I enjoyed the play Pygmalion by George Shaw, but it was somewhat slow paced. The characters were well written and had distinct personalities which made it interesting for me to read. The questions that were brought to the surface for me when reading the play, is it right for Eliza to leave Mr. Higgins without such a notice after what he did for her, and secondly, does Mr. Higgins overstep his boundaries when she leaves him.
Eliza was in the right to leave as she was paying him as a tutor (through Mr. Pickering), and because Higgins did not own her in any way, it should not be his problem that she left. It does get more complicated when you think about things politely. It was rude for Eliza to leave Higgins without a notice or a “thank you” for how he helped her, because she was the one who came to him and asked him for language lessons. Higgins accepted this and also housed Eliza and fed her for the length of her lessons. No, I do not believe that it was right for Eliza to leave Higgins without saying goodbye or “thank you,” even if she was fuming.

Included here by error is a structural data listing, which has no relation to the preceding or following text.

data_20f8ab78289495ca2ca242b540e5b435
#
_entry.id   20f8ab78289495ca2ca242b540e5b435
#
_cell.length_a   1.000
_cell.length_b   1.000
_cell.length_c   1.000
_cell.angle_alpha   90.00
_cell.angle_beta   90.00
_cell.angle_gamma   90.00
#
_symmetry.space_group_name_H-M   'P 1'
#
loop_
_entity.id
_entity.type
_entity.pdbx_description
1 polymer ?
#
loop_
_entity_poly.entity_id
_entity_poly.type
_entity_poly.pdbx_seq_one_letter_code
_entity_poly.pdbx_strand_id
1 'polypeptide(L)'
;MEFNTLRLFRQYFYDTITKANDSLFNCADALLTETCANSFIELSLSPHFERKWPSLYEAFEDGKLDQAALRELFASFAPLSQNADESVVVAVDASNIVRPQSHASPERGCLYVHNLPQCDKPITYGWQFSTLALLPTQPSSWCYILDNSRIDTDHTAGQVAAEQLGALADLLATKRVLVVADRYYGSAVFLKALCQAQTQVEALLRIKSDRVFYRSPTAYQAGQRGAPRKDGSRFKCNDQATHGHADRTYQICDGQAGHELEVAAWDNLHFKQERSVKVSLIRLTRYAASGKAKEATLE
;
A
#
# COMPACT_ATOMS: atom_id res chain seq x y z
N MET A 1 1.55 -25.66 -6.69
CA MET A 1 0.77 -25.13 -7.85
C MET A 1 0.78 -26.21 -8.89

Higgins oversteps his control over Eliza when he sends the police after her to retrieve Eliza when she leaves. Eliza was only studying under Higgins, which means Higgins has no right to do something as dramatic as sending the police after Eliza. Unlike in the original written by Ovid, which Pygmalion is based off. The reason for Higgins freaking out, was because he believes that he does have ownership of Liza, because he made her into what she is. “She doesn’t belong to him. I paid him five pounds for her.” (v.7) This is Mr. Higgins speaking when he is talking to Mr. Doolittle. He says that Liza belongs to him because of the five pounds Henry gave Doolittle. The reality of this is that Eliza does not belong to Mr. Higgins, and Mr. Doolittle was only trying to make money off rich people like Higgins.